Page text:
By many rights, Mario Kart 7 is a back-to-basics approach to the series. You’ll find very few gimmicks, and it’s basically a return to form for the series. Gone are many of the newer, cheaper items in favor of more balanced racing action, and techniques such as snaking are no longer possible thanks to a more basic boosting system that depends solely on how tight you take corners. One thing that does remain, however, is the ability to pull off a stunt by tapping the R button when you take off a ramp or jump, giving you a speed boost. Otherwise, Nintendo has stripped much of the extra “fluff” from the series and tried (mostly successfully) to return to the core Mario Kart gameplay.
Online, however, is where the game really shines. Mario Kart 7 is quite possibly the most feature-rich online game Nintendo has ever released. In addition to random races over wifi, Nintendo has implemented a Communities system, where players can create their own communities and invite their friends. Each community has its own online rankings and leaderboards, and races can be customized with a host of rules (no items, shells only, etc.). Friends can find and join your community by entering a specific code unique to your community. It’s a great system that marks a new high in Nintendo’s online efforts. Add in the addition of online Battle Mode and you’ve got quite a competent online package that will keep you occupied for a while.
MK7 also supports offline multiplayer, as well as DS Download Play – meaning you can play with friends using only one MK7 cartridge. Of course, playing offline is more fun than online simply because it’s fun to see and hear other drivers’ reactions when you nail them with a shell or come from behind at the last minute and win the race. In a baffling decision, Nintendo also neglected to include a voice chat feature for online racing, so there’s a slight impersonal feel to online multiplayer.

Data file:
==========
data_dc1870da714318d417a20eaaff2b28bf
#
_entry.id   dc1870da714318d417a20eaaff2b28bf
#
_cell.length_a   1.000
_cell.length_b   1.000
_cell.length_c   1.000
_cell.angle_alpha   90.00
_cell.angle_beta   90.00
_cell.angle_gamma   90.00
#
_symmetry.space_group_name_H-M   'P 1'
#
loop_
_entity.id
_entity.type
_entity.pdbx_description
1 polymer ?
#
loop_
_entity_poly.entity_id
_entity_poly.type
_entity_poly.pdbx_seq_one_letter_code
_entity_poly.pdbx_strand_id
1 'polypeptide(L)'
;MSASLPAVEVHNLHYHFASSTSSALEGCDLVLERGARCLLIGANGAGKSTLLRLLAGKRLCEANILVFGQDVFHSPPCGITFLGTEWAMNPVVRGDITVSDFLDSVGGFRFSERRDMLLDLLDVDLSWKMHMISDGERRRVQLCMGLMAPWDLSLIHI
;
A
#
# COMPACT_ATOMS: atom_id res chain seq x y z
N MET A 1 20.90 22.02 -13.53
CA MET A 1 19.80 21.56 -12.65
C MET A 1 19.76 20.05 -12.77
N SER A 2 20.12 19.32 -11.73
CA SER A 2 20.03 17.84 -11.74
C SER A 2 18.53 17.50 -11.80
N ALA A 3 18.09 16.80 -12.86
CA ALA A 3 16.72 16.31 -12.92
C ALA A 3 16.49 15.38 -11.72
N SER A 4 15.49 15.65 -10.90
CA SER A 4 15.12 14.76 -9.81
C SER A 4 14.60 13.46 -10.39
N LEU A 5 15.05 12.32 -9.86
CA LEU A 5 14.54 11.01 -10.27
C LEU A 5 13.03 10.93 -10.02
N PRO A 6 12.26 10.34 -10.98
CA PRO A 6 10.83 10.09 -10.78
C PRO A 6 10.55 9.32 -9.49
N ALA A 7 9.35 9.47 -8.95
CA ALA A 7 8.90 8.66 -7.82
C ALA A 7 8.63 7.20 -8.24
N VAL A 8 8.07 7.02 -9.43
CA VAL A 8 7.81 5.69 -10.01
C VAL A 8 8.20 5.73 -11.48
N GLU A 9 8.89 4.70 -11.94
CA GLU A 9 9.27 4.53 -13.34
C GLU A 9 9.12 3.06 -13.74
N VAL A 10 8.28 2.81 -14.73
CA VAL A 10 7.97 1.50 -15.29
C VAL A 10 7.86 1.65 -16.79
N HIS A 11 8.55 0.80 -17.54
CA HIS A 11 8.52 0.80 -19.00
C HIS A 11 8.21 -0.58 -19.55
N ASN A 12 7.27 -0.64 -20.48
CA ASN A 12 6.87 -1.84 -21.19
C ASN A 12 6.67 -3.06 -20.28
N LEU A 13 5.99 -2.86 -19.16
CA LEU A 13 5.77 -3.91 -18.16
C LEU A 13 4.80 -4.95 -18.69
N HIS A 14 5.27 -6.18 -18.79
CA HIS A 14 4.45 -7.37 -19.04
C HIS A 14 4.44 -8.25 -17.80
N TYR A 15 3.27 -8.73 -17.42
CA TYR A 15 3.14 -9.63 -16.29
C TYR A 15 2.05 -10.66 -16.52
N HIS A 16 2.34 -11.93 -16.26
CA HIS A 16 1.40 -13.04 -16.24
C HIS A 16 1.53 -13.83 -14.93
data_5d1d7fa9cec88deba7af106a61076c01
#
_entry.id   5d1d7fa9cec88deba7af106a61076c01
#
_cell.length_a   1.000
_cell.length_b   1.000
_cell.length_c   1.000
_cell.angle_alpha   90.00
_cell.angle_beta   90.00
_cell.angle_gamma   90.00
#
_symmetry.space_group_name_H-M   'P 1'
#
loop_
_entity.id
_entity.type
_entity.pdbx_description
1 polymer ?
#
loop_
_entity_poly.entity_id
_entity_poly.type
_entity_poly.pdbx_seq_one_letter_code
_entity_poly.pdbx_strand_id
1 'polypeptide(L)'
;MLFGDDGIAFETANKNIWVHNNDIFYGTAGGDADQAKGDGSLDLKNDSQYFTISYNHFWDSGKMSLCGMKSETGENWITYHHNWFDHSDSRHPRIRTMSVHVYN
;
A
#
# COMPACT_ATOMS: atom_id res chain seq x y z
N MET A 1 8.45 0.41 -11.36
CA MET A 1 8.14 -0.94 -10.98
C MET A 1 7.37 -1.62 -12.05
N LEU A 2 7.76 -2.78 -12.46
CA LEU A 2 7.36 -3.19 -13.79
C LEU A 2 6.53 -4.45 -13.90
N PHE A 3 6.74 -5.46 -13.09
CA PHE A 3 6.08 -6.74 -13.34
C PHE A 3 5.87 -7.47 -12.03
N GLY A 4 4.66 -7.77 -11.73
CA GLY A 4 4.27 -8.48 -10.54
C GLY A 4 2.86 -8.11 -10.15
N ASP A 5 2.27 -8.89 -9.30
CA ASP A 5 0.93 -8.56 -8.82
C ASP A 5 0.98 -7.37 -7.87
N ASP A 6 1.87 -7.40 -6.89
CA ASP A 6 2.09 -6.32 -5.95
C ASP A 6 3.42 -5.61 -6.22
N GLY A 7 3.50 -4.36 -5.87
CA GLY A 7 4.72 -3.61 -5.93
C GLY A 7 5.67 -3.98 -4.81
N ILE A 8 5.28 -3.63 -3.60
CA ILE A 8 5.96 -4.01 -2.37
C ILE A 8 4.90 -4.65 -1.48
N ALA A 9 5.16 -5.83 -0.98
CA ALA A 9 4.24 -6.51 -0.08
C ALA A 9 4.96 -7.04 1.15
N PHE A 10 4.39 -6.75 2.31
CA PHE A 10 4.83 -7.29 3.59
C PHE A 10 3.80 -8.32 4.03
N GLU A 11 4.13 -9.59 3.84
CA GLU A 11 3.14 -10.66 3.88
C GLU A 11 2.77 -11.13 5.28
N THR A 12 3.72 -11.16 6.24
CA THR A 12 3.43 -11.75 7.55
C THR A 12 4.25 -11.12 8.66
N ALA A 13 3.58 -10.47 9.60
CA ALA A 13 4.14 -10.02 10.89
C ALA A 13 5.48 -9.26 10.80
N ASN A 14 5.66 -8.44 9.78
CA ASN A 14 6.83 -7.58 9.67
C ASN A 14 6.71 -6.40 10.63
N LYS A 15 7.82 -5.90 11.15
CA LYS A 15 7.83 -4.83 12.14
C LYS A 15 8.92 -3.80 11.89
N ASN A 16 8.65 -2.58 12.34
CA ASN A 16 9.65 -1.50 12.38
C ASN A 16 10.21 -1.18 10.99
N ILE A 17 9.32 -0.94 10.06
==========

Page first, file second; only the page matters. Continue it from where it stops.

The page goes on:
The soundtrack for the most part is standard Mario Kart fare, and the music fits each stage perfectly and sets the mood for speeding through the various environments. Some of the voices are groan-inducing, as in any Mario game, but they’re not as offensive as in some other entries in the series. The graphics are some of the best on 3DS, looking almost on par with Mario Kart Wii, and the game runs at a brisk clip at all times. The 3D effect is just enough to add to the visuals but subtle enough not to be distracting.
Less successful are the attempts at integrating the gyroscope: the game can go into a first-person mode at the tap of a button and be controlled with gyroscope controls. As with most gyro control options, you’ll have about as much of a chance of successfully controlling your kart as the Honey Queen does of ever getting a starring role in her own game. The game also supports StreetPass, allowing you to view stats and records of any Mario Kart players you pass on the street. You can also collect ghost data and try to beat their best time and coin collection records.
Mario Kart 7 is the most balanced, purest racer the series has seen in a decade. While you’ll still have rage-inducing moments where you’ll get knocked back to last because of sheer bad luck, items have been balanced to the point that those moments are much fewer and farther between than in recent entries. Overall the game relies more on your skill as a driver than your luck with items, and it’s a better game because of it. The character roster is pretty bad, and there’s still a bit of a “been there, done that” feeling. But Mario Kart 7 is a really good game regardless, and it’s the premier online title for the Nintendo 3DS (and the most feature-rich online mode Nintendo has ever produced), so unless you have a strong aversion to the series, it’s a must-have for every 3DS owner.
More balanced racing.
Less item spamming.
The best online yet in a Nintendo game.
Good track designs.
Lackluster character roster.
No voice chat